“This is the fight I’ve been waiting for for a long time. To get my name out there, to get people to know who I am. I’ve been delivering a lot of good fights, fights fans like to watch but no attention yet. I’m hoping though that after a win over Rory this week it will really put my name out there and show all these welterweights out there that I am for real.”

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Fight Announcements

Al Iaquinta vs. Paul Felder rescheduled for UFC 223 in April

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MMA fans around the world wept in deep sorrow when Al Iaquinta withdrew from a bout scheduled for UFC 218 against Paul Felder. Weep no more, for Paul Felder faces Al Iaquinta at UFC 223. Rumblings behind the match-up, first reported by FloCombat.com, came Sunday night before MMAFighting.com confirmed the bout scheduled for unannounced pay-per-view card, later in the evening.

 

The original bout fell through due to a severe knee injury to Iaquinta. He spoke to BJ Penn Radio about the injury nearly a week before the December 2nd, PPV event in Detriot. The Long Island real estate agent claimed, “I tore my PCL and my MCL maybe three or four months ago… for me to really put in a full training camp and do what I need to do, I would’ve had to just focus on fighting and physical therapy… it was the kind of thing where all roads led to me not kind of taking a risk and fighting on December 2nd”.

Iaquinta went on to say, “I kind of accepted the fight, but I never signed a bout agreement… I was kind of told I had to give them an answer pretty quick. It was a fight I thought I really wanted. I thought it was a good stylistic match-up for me, so I accepted the fight, and then thinking about it over the course of a day, we realized it probably wasn’t a smart decision for my health, for everything”.

An outspoken lightweight, he is not the first of his kind. Al Iaquinta is no stranger to idly waiting on the sideline for the UFC to make a move. Contract disputes and other bad strokes of luck left the Serra-Longo with three octagon appearances since 2015. The feud between Iaquinta and the promotion comes as a surprise when looking at the credentials of the aforementioned fighter. With an octagon record of 8-2, he earned notoriety as one of the best lightweights in the world. During his time in the UFC, he defeated Kevin Lee, Ross Pearson, Joe Lauzon, Jorge Masvidal, and most recently Diego Sanchez.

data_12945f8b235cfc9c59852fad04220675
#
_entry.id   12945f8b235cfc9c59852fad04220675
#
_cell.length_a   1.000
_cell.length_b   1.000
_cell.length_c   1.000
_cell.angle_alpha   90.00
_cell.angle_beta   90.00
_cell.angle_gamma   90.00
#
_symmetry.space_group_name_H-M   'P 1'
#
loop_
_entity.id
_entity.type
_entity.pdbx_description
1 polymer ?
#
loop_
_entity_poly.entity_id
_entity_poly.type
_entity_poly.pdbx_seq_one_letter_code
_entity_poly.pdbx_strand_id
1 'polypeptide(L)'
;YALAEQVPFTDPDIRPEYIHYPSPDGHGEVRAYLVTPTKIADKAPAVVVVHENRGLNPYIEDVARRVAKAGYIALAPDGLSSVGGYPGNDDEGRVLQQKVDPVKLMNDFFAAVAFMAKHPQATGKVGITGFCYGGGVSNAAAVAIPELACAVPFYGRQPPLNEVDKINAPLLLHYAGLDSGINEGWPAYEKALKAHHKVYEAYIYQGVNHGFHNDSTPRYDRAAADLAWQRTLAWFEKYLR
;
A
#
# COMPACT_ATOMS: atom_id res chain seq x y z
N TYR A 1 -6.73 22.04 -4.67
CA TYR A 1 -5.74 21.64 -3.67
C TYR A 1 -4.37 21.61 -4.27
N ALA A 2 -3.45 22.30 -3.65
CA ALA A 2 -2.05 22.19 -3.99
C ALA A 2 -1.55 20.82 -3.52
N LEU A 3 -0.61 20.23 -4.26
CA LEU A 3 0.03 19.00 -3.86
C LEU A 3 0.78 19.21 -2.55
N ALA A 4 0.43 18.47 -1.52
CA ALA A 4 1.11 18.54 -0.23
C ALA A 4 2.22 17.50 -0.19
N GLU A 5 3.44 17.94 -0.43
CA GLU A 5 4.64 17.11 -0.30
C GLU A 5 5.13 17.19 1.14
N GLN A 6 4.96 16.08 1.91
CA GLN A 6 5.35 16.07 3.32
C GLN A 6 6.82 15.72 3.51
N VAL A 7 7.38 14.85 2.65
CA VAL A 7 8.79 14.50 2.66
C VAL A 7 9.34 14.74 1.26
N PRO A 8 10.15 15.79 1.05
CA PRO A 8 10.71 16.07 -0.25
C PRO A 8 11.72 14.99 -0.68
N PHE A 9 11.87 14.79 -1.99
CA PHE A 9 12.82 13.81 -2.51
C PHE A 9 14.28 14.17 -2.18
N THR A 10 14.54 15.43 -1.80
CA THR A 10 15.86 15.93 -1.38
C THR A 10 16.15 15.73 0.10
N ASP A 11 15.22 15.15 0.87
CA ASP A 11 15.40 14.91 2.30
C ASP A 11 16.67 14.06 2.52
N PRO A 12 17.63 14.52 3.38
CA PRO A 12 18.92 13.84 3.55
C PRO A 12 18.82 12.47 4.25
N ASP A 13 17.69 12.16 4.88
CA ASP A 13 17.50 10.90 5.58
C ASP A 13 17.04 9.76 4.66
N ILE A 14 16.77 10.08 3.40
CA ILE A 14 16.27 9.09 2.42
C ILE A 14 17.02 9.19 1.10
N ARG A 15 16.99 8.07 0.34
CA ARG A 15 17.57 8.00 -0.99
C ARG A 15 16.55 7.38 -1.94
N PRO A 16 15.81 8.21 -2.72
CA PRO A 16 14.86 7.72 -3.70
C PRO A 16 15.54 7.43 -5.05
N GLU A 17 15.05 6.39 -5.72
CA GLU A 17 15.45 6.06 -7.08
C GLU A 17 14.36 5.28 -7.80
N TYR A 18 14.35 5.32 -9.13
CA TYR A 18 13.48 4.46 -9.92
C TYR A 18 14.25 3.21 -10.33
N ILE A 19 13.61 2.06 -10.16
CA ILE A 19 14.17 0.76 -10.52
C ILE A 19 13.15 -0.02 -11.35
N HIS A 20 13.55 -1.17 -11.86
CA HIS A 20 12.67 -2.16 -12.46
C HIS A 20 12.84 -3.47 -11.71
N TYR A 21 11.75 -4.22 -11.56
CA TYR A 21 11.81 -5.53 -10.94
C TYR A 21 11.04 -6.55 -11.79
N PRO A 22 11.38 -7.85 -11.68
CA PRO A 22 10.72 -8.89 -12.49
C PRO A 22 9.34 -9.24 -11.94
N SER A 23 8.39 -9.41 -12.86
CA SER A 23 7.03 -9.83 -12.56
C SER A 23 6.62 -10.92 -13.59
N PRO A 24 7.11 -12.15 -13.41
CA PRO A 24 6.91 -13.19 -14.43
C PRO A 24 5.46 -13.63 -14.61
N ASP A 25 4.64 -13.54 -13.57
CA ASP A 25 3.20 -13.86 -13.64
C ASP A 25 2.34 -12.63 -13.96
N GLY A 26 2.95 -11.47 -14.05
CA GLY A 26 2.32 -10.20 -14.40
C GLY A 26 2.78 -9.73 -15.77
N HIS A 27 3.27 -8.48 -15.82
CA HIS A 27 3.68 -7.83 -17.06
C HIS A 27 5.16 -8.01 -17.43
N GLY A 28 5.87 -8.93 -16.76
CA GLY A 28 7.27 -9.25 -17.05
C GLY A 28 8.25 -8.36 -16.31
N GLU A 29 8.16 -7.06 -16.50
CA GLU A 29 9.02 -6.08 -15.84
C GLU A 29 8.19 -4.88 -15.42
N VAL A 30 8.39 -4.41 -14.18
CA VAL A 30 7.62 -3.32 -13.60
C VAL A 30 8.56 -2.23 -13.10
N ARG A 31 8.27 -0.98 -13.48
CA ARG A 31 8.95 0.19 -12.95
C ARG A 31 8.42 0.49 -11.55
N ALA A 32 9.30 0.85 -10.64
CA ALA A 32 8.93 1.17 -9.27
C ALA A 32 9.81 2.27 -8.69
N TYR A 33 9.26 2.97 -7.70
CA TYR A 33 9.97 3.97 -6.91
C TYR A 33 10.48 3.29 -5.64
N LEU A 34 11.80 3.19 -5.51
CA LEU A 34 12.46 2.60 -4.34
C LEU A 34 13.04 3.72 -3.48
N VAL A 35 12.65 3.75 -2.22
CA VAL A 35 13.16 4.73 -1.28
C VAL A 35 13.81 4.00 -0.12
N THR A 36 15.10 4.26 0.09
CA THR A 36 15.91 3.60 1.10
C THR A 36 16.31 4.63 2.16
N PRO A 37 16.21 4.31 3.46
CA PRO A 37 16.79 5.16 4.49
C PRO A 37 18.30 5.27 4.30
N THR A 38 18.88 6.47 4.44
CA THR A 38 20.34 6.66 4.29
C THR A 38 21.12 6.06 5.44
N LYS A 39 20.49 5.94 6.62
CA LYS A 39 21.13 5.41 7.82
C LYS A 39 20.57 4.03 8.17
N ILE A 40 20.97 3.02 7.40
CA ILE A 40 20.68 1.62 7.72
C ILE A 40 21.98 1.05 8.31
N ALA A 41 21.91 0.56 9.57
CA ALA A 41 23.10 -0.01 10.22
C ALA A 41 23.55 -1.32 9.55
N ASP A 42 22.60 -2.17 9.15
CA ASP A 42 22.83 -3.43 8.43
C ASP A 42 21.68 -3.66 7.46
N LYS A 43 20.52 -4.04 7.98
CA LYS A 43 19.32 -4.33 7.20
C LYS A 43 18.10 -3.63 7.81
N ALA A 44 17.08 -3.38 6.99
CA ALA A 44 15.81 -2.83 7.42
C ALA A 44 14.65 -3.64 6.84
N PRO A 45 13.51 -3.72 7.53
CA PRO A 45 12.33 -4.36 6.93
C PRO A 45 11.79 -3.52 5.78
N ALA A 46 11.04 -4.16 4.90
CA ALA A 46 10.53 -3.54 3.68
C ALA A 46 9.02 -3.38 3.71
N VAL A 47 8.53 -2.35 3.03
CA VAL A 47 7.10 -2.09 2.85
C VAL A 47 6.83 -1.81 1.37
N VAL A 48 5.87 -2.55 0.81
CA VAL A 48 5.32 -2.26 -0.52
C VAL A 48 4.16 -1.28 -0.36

His opponent, “The Irish Dragon”, Paul Felder, holds an impressive UFC record of his own. At 7-3, Felder defeated tough competition as well. His record notes wins over Daron Cruickshank, Jason Saggo, Stevie Ray, and Charles Oliveira. Even more impressive than his record, his knockout ratio. At this stage of his career, Felder knockouts 55% of his opponents (10 knockouts in 18 career pro bouts).

Like his opponent Iaquinta, Paul Felder has a separate career outside of fighting. As many should notice, Felder found a role as a color commentator with the promotion he fights for. Following the footsteps in a long line of fighters before him, Felder announced multiple events alongside another new addition to the UFC broadcast team, Brendan Fitzgerald.

PPV card, UFC 223 and its location are not official yet. Despite a lack of an announcement, the event takes place in Brooklyn, New York at the Barclays Centre, according to multiple reports. Currently, the card features no official bouts. Reports state Felice Herrig vs. Karolina Kowalkiewicz (per Jim Edwards), and Evan Dunham vs. Mairbek Taisumov (per Farah Hannoun) are both in the works for UFC 223.